corners of the eyes, dark rings under the eyes, ‘hollow’ eyes,
‘sad’ eyes with down-turned corners, and also skin blemishes
and minor scars.
This procedure, for both men and women, is often carried
out around the age of forty.
It can however be done much earlier where the problem is
congenital rather than age-related, for example in the case
of bags under the eyes.
Prior to the operation a thorough examination of the eyes
and eyelids will have been carried out in order to detect any
anomalies which could complicate the procedure or indeed
show that it is not recommended in this specific case.
A specialised ophthalmologic examination will often be
prescribed to rule out any ocular pathology.
A preoperative check up will be carried out as prescribed.
An anesthesiologist will see you in consultation at the latest
48 hours before the operation.
No aspirin-based medication should be taken during the 10
days preceding the operation.
For certain types of anesthesia you may be required to fast
(neither eat nor drink) for six hours before the operation.
Type of anaesthesia :
Three possibilities exist :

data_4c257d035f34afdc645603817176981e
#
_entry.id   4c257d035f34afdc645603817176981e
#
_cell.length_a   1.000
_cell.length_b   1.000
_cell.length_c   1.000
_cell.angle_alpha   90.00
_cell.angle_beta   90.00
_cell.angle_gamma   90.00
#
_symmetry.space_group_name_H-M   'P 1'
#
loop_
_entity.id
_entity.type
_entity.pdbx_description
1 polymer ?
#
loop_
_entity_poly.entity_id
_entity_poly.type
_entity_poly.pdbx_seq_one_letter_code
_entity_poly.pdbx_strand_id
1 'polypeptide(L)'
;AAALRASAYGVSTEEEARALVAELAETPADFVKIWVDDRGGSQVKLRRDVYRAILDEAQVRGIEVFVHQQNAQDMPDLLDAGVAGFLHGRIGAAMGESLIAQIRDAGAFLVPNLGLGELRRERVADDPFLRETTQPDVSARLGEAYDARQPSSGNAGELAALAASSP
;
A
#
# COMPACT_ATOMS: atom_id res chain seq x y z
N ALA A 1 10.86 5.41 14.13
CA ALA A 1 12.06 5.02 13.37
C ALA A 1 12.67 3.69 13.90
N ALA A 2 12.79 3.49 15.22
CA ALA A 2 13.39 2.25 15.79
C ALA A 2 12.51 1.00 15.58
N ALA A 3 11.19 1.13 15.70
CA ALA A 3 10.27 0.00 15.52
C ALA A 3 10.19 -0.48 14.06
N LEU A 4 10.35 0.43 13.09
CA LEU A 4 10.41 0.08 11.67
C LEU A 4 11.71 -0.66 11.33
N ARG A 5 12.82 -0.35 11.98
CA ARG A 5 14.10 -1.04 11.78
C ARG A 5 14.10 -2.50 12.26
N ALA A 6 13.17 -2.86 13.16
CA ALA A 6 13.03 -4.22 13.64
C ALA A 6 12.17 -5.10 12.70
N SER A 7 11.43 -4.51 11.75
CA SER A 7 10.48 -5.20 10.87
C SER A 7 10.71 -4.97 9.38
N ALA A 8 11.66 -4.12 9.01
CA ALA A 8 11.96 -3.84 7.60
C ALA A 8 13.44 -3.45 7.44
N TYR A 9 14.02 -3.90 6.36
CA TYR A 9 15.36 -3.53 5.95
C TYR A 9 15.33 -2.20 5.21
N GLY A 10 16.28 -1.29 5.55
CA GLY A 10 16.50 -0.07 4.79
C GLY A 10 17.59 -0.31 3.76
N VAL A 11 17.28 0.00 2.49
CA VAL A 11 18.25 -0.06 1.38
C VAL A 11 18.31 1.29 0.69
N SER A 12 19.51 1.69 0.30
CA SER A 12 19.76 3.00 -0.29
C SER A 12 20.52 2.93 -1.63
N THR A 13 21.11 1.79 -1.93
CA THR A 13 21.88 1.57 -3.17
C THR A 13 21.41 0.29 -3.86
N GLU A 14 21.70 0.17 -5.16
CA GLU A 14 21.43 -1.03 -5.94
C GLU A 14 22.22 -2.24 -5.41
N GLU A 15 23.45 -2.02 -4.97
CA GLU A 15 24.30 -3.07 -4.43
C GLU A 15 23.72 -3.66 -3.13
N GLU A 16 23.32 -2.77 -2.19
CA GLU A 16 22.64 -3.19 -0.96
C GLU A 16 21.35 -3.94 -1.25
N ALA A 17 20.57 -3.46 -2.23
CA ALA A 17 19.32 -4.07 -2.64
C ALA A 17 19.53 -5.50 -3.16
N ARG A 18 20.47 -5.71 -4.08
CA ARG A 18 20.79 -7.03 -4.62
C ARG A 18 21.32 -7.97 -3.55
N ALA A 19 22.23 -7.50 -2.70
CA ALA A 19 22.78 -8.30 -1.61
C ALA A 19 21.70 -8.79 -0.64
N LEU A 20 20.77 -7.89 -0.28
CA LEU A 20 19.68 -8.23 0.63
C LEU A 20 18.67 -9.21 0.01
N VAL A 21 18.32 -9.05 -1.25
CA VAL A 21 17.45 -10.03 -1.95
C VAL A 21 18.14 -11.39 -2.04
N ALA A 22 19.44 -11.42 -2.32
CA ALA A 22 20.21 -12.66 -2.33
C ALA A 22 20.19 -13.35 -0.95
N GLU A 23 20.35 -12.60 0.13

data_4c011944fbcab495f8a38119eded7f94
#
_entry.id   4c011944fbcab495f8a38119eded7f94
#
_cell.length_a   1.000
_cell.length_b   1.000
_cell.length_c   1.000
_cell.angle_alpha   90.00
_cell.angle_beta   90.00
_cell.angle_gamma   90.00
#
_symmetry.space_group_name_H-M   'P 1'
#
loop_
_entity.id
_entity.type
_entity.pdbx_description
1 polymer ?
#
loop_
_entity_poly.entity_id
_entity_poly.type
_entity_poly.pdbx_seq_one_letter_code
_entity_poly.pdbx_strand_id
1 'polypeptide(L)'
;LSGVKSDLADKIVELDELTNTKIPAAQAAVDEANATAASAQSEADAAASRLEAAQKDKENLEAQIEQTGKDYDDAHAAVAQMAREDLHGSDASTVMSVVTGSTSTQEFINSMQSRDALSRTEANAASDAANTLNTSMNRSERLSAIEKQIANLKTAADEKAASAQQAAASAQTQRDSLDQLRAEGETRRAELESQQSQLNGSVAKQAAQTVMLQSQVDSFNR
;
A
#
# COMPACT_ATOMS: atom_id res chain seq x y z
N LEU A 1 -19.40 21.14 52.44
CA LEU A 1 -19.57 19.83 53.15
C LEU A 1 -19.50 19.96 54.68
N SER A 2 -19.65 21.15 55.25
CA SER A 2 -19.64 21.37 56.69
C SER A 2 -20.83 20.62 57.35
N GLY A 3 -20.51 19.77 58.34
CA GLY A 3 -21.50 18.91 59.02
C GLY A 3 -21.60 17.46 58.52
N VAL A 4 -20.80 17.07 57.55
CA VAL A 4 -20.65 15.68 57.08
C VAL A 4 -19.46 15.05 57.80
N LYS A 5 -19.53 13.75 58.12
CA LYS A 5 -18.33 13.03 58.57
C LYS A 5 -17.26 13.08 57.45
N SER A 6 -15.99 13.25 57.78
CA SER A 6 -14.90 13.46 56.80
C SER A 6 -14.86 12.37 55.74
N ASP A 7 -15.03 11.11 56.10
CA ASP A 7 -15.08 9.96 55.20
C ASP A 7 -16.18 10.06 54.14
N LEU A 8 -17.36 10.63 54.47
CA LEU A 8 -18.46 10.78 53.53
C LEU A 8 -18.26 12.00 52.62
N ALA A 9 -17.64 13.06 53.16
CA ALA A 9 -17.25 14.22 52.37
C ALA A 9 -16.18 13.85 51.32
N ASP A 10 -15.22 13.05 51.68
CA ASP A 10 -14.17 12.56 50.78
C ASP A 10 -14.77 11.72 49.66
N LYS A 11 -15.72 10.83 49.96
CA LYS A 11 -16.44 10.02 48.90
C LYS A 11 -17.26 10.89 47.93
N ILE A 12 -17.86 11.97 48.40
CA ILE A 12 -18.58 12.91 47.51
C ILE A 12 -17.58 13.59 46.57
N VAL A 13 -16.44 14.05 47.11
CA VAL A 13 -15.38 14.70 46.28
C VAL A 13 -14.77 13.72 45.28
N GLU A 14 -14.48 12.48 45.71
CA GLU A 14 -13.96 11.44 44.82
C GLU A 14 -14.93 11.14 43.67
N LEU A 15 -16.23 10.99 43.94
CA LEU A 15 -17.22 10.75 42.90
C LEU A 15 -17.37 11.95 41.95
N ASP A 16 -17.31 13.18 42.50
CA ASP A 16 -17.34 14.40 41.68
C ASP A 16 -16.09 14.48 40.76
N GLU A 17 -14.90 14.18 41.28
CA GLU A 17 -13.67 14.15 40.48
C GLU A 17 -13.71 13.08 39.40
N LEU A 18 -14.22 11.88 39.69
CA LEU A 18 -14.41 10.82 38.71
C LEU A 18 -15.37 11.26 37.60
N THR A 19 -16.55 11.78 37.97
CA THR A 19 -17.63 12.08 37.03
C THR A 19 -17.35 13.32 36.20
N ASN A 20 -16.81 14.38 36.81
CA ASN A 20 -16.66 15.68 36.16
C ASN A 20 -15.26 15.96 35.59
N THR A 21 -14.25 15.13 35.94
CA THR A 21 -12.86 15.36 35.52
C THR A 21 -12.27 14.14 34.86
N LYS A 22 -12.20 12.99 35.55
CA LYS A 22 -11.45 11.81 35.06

• Local anesthesia alone, in this case the eyelids are numbed
by an injection given locally.
• Local anesthesia with sedation given by intravenous drip
(‘twilight’ anesthesia)
• Standard general anesthesia, you sleep throughout the
Société Française de Chirurgie Plastique Reconstructrice et Esthétique
The type of anaesthesia will be chosen after discussion between
yourself, the surgeon and the anaesthesiologist.
Hospital stay : The procedure may be carried out on an outpatient basis, in an ambulatory facility, the patient leaves on
the same day after a few hours under observation.
However, in some cases a short hospital stay can be preferable.
The patient arrives in the morning (or sometimes the previous
evening) and is discharged the following morning.
Each surgeon has adopted his or her own specific technique
which he or she adapts in order to obtain the best results in
each case.
We can however give some basic points.
Incisions :
• Upper eyelids : They are concealed in the fold situated at
the mid-point of the eyelid, between the mobile and fixed
• Lower eyelids : They are 1 to 2mm below the eyelashes, and
can go slightly beyond them.
There is no actual pain, but possibly some discomfort with
a sensation of tension in the eyelids, slight irritation of the